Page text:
Apologies for the light blogging recently. I’ve been tied up with other pursuits–which, as its turns out, may inure to your benefit:
Last week, I spent some of my (increasingly limited) nonbillable time on a webinar for Virginia CLE called “Blogging 101: Legal, Practical, Ethical, and Evidentiary Issues for Lawyers and Clients.”
I learned that the webinar is a medium that disfavors my
limited unique talents. Direct engagement with the audience is minimal; you spend most of the time talking at a phone, with no opportunity to read body language or facial expressions, and limited opportunity to field questions. Worse, no one on the phone can appreciate my bowtie–is it ironic, or am I just that preppy? Also, it didn’t help that the other presenters were very good. If you would like hear me stumble and stutter through 30 minutes trying to explain what a blog is, the CLE will be rebroadcast on May 5.
(Potential drinking game: do a shot every time I lose track of the slides.)
More to the point, I devoted a good chunk of last week to working on a brief for the ABA Appellate Practice Institute in Chicago next month. I am reliably informed that this is the nation’s premier appellate CLE; I understand that it incorporates lectures, demonstrations, a moot court, and a critique of each participant’s brief. I was working on the latter project.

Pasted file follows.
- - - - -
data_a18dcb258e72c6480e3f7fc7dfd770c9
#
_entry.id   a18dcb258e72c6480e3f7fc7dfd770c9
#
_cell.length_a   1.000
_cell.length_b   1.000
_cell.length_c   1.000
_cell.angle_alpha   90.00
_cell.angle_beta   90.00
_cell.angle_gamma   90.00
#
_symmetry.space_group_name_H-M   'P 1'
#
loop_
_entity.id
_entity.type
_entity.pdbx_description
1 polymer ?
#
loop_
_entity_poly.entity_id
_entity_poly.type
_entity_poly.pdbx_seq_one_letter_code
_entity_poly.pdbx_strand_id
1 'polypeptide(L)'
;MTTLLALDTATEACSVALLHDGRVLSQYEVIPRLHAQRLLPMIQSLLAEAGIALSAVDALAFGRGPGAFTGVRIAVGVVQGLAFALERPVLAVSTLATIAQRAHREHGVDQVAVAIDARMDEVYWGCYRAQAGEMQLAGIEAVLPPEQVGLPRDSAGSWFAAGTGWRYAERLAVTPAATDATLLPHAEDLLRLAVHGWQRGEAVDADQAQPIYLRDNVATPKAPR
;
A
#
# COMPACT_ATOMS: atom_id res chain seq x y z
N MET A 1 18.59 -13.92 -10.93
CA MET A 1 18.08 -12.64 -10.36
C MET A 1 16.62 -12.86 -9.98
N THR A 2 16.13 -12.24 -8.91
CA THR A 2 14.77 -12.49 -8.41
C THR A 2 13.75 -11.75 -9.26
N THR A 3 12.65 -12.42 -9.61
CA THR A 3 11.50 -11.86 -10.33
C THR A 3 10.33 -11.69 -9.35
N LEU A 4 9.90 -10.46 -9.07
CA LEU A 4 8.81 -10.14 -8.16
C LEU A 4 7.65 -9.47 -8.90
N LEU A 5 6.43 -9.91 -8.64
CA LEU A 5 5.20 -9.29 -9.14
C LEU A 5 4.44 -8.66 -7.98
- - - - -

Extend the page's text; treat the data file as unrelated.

One of the issues to be addressed in the brief is the so-called “finality trap” recognized by the majority of federal circuits: if the recipient of an adverse interlocutory ruling voluntary dismisses the remainder of her claims without prejudice, she (probably) cannot then appeal. The appellate court (probably) will lack jurisdiction, because there is no final order. Further, courts generally frown on attempts to manufacture appellate jurisdiction and end-run the trial court’s gatekeeping function in connection with interlocutory appeals.
An example makes this easier to understand (and much scarier): Say you represent a plaintiff with five claims. The district court enters summary judgment in favor of the defendant on four of those claims, effectively gutting your case. In order to appeal, you voluntarily dismiss the remaining claim, which kept you tethered to the trial court.
And now you’re out of court.
The worst part is, it’s tough to predict the rule’s application even if you know what circuit you’re in; inter- and intra-circuit splits, coupled with a myriad of ad-hoc exceptions designed to temper the harsh effect of the rule, render it very plastic. But–at least according to the Seventh Circuit–the trend appears to be in the direction of strict application.
(Potential drinking game: do a shot every time you find inconsistent answers to exactly the same finality-trap question in the same circuit.)
Here’s the best advice* I can give: if at all possible, stick with certification under Rule 54(b) (partial final judgment) or 28 U.S.C. 1292 (interlocutory appeal), and steer clear of trying to force jurisdiction on the appellate court.
Until digging into this rule for the ABA exercise, I did not appreciate its permutations and exceptions. Fascinating stuff. Barry Pickens has done a terrific series of articles on the issue; I differ with him on some of the details, but I highly recommend checking his work if you ever confront this situation. Also, the Mayer Brown treatise on Federal Appellate Practice and Moore’s Federal Practice offer some helpful treatment of the issue.
*This is not legal advice. It is an abstract discussion of a general topic. I am not your lawyer. I don’t give legal advice out for free, or to strangers, or on a blog. If I did, you would be crazy to take it.